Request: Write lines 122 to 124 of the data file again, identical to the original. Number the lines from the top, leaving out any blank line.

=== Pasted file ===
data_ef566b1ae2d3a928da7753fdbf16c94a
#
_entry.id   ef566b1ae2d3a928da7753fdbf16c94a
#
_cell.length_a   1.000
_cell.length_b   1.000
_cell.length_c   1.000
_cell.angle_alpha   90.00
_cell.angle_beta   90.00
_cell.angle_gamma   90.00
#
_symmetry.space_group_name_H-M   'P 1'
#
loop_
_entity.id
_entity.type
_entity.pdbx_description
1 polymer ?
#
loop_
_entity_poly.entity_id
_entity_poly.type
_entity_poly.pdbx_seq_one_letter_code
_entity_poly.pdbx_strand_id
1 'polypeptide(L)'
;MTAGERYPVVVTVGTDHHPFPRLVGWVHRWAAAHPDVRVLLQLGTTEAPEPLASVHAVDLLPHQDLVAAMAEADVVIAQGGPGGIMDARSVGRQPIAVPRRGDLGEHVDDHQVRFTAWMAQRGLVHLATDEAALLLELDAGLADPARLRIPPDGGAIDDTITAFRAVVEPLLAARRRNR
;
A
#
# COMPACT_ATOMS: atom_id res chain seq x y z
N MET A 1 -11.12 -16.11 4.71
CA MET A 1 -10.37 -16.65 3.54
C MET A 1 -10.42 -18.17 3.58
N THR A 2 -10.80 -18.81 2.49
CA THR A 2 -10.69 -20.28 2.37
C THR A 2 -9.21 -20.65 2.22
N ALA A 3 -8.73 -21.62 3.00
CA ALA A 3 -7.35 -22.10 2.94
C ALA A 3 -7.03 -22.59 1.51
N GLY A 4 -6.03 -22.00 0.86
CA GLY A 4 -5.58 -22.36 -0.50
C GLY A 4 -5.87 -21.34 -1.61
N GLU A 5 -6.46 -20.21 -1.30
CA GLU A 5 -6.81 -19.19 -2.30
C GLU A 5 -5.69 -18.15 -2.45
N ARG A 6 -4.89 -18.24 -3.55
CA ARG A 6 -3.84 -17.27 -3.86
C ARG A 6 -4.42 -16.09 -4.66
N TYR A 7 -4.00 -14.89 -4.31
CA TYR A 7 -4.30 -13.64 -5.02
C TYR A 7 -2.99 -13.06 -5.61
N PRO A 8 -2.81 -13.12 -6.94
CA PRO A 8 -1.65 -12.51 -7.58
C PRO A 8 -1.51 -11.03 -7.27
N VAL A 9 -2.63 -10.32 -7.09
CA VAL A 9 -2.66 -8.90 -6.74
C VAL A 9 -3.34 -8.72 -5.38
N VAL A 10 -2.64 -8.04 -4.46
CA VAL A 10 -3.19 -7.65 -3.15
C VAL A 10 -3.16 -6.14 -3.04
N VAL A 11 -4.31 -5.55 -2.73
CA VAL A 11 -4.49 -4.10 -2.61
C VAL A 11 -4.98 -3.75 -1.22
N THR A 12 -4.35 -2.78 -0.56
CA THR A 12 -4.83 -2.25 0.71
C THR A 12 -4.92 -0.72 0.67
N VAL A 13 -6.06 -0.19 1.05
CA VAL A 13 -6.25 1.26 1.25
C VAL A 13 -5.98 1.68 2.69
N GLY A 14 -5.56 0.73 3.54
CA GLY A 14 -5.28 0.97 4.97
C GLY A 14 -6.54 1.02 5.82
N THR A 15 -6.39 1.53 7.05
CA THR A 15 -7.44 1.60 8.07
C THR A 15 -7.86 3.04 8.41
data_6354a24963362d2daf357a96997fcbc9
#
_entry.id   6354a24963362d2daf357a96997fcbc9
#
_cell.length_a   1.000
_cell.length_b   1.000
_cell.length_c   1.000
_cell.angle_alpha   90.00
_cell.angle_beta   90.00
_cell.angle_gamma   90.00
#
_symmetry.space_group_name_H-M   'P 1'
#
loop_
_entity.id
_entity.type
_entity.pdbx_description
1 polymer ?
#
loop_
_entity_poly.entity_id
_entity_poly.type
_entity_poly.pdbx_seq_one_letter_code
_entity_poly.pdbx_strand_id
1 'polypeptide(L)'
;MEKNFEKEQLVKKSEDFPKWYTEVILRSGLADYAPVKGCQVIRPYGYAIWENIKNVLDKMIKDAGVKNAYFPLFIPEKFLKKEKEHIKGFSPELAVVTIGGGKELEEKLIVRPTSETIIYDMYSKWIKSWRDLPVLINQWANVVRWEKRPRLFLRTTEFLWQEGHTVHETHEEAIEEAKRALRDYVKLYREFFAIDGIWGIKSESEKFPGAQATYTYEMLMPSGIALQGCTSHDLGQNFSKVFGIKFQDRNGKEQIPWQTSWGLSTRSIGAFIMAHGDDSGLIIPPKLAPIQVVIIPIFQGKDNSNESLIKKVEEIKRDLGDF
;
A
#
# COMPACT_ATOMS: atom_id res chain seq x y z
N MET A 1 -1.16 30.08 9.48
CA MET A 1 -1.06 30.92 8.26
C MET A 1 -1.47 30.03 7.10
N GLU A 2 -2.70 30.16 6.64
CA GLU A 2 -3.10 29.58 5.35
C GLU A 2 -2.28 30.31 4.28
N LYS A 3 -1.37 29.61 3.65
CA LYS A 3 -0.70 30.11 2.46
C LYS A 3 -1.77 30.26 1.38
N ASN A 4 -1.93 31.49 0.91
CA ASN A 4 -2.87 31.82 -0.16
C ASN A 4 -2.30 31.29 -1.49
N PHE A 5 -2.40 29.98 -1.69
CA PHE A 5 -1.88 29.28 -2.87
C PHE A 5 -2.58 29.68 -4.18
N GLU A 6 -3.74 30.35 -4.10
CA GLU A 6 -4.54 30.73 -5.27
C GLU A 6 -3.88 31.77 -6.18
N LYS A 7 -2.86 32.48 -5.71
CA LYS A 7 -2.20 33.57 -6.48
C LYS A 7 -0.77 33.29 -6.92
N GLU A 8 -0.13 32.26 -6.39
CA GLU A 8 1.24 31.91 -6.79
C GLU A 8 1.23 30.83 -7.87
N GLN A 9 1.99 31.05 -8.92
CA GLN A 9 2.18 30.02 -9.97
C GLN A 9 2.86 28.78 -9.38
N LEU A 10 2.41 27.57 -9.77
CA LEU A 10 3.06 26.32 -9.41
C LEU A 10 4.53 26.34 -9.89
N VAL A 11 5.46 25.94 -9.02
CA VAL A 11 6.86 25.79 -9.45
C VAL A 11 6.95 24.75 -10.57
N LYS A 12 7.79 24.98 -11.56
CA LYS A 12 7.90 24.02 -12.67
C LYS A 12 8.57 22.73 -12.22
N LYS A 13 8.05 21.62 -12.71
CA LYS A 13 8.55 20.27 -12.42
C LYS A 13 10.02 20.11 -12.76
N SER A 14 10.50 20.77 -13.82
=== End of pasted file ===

CA GLU A 6 -4.54 30.73 -5.27
C GLU A 6 -3.88 31.77 -6.18
N LYS A 7 -2.86 32.48 -5.71